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Jul 02, 2015

 

Despite My Weakness

During premarital counseling, Megan and Joe dreamed of a marriage rooted in serving their community and each other. Neither of them expected that just a month into their marriage, the simple act of walking or sweeping the kitchen floor would become unbearable for Megan. Constant pain and unending fatigue made balancing work, community, and her new role as a wife nearly impossible. Needing answers, Megan and Joe began the nearly year-long search for a diagnosis. After close to forty visits with doctors and specialists, Megan was told she suffers from fibromyalgia, a low immune system, and a bulging disc near her sciatic nerve. 

The diagnosis changed everything. “Here we are a month into ‘sickness and health,’ and I’m sick,” Megan explained. “The challenges we have, normal twenty-something couples don’t have.”

Calling themselves “Team Schutz,” Megan and Joe reframed their picture of marriage. As someone who loves to serve others, it was difficult for Megan to depend on her husband and her community for things like household chores and meals. “I feel guilty asking for help. It means that I have to admit that I’m not doing okay,” Megan said. As she slowly came to terms with her new role, she began to realize that she would need the help and support of her co-workers as well. 

Despite her constant pain, Megan took a position as the resident for Connections and Women at The Austin Stone Community Church’s North Campus. However, it soon became clear that this new position would require long work weeks and more energy than she had to offer, and Megan began to question whether she could do the job well. But it didn’t take long to see that her God-centered work environment would offer her unconditional support. Just as her husband had done, her boss and team rallied around her. “They’re very protective of me,” Megan said. “God knows, and he’s given me people. I’ve never felt more taken care of.”

For so long, Megan tried to earn God’s grace by doing things—finding her value in actions and service. Through her pain and dependency on the people in her life, God showed Megan just how much he loves her. “My worth can no longer come from what I do. What I do is not constant. It’s not reliable. Most often, it’s not complete,” Megan shared. Instead of looking to the world for her value, she sought the constant, unwavering truths of Scripture. “He gave his only son for me because I’m precious and honored in his sight. That’s the extent that he loves me. Not being able to sweep my floor doesn’t change who I am or how much I’m loved,” Megan said.

As Jesus ministered to her heart, Megan began to see him working through her Missional Community group. “Everything in my life right now feels like a burden,” she shared with her MC. “I hate to not be okay and not together.” She also shared how she had been angry with God, and that the shame she felt over her anger had caused her to run from God and his Word. One of the women in Megan’s MC group reminded her that the truth of the gospel is all she needs. As Megan turned back to the Scriptures, she continued to find comfort and see that Jesus sympathizes with both her illness and her frustrations with it. “He understands. I’m not just free-floating. I can bank on the fact that what is going on with me is not outside of God’s plan,” Megan stated.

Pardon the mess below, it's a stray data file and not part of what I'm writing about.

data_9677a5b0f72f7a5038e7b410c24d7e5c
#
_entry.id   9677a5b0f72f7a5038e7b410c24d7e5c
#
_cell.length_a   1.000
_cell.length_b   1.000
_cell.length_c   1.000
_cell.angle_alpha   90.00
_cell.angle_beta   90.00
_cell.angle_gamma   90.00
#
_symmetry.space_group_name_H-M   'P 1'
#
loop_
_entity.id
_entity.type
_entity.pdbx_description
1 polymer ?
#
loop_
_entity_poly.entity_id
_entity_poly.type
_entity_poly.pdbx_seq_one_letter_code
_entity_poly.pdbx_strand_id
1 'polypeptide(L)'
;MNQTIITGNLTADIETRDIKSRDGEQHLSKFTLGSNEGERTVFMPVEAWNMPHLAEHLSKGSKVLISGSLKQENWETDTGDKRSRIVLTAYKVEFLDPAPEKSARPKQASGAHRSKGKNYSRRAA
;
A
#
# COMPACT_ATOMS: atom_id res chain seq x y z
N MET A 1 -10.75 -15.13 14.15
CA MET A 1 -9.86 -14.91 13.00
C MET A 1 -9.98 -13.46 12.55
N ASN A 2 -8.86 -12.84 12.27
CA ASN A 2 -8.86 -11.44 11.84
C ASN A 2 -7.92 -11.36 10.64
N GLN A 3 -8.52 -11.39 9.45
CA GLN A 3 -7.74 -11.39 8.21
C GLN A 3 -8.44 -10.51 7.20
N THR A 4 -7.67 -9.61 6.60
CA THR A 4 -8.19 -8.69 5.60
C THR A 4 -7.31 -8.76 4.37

Though she trusts that God has her in his hands, the realities of her diagnosis can be overwhelming in the day-to-day. The constant bouts of pain and fatigue, coupled with the fact that fibromyalgia has no cure or set plan for treatment, means Megan lives life in the unknown. She wakes up every morning uncertain of how much pain she will carry, and on the days when the uncertainty overwhelms her, Megan roots herself in the eternal. The promise of a perfect body, free from sin and pain, is a stronghold on the days when the pain is all-consuming. “Heaven is very real to me, and I long for it in a way that others my age don’t.”

In the beginning of her journey, and in many moments along the way, she has wished for a cure, a set treatment, a day without pain. Yet, through the support of her husband and her church family, she has grown in her trust that God is a promise keeper, and that she will one day know what it is like to live pain free. It just might not be this side of heaven, and by the grace of God, she has made peace with it. 

“I do feel broken—not as good as other people. Even though there’s worth in my weakness, sometimes I do feel discounted or less worthy. But, it’s okay to not be okay, to not have resolution, because that’s real life, and Jesus’ blood covers it. When the little things are stripped away, he makes you believe. You realize that Jesus is better.”

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